Now that you know your projected withholding, the next step is to estimate how much you’ll owe in taxes for this year.
The IRS provides worksheets and a tax withholding calculator to walk you through the process, which is basically like completing a pretend tax return.
If you’re married and filing jointly, for example, and your taxable income is around $81,900 for the 2020 tax year, that puts you in the 22% tax bracket. So, your tax liability, or what you owe in taxes, is about $9,600.
Remember, federal taxes aren’t automatically deducted from self-employment income. If you have a side business or do freelance work, it’s especially important to factor that income into your tax equation.
Step 3: Subtract the Difference
Once you have an idea of how much you owe the IRS, it’s time to compare that amount to your total withholding. Take your annual tax withholding and subtract your estimated tax liability.
Let’s continue our example from above and assume your estimated tax liability is $9,600. In that case, you’d have a potential $1,200 deficit.
A positive balance indicates a refund, while a negative balance means you owe more and may have to pay the IRS interest and a penalty at tax time. The good news is you can fix it before tax time ever rolls around!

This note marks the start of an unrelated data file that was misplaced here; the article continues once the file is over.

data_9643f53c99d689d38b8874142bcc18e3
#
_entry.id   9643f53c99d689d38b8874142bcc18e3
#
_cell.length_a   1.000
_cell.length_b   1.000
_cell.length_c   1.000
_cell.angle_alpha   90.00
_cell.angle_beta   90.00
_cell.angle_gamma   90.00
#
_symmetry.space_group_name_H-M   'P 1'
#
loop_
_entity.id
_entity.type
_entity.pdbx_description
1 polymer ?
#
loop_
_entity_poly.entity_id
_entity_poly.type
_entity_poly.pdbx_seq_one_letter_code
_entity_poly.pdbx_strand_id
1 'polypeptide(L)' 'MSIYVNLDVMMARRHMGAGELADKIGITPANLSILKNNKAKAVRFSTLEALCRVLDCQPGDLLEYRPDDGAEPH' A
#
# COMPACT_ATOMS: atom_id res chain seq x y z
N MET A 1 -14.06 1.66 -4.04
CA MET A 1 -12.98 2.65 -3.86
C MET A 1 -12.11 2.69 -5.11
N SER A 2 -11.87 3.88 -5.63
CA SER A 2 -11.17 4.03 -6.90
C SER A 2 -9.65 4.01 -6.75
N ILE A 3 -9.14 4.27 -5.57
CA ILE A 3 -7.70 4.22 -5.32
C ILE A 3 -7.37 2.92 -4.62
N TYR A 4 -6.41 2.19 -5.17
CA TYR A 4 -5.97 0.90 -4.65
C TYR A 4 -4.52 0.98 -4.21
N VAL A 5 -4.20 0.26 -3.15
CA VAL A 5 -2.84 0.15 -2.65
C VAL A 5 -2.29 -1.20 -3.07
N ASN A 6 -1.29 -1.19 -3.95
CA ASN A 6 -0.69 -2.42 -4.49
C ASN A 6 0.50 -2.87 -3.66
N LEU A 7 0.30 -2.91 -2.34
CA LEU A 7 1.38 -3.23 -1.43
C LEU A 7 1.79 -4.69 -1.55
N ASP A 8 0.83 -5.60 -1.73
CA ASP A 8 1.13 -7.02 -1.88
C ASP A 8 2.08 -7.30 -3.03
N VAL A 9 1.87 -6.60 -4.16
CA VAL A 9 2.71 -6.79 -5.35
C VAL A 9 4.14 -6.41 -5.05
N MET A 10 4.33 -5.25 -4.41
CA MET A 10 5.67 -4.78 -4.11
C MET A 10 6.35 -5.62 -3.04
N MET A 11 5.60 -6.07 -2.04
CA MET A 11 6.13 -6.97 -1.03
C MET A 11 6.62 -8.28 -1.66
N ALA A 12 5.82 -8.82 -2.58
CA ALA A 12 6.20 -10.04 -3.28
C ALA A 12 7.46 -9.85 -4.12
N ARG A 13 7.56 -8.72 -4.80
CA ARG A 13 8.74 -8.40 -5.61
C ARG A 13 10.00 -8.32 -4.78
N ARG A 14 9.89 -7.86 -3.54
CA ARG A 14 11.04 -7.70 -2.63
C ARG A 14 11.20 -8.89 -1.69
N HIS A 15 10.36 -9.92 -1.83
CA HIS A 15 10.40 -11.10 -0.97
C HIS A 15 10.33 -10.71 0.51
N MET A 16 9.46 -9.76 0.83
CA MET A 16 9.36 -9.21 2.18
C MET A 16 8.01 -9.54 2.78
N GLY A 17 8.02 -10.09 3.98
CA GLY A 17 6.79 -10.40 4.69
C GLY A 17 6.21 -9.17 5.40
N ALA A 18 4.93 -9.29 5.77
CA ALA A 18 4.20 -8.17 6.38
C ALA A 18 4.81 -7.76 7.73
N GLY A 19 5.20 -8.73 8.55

Step 4: Adjust Your Withholding
If you run the numbers and find you’ve got ground to make up, it’s best to adjust your tax withholding as quickly as you can. The longer you wait, the harder it will be to get it just right. You have two options:
- File a new W-4 and submit it to your employer. If you’ve been at your job for a while and you’ve been getting big refunds or tax bills for years, filling out a new W-4 could help you get your tax withholding right.
- Specify additional withholding. As mentioned above, you have the option on the W-4 form to enter an additional amount you want to have withheld with each paycheck. Simply divide your estimated tax shortage by the number of pay periods you have left before the end of the year to get your number.
Work With a Pro
If you get stuck along the way or don’t feel comfortable with your numbers, ask a tax advisor for help. They can make sense of your personal tax situation and guide you toward a reasonable target. With a few minor adjustments, you can strike a better balance and look toward next year’s tax season with a lot less stress.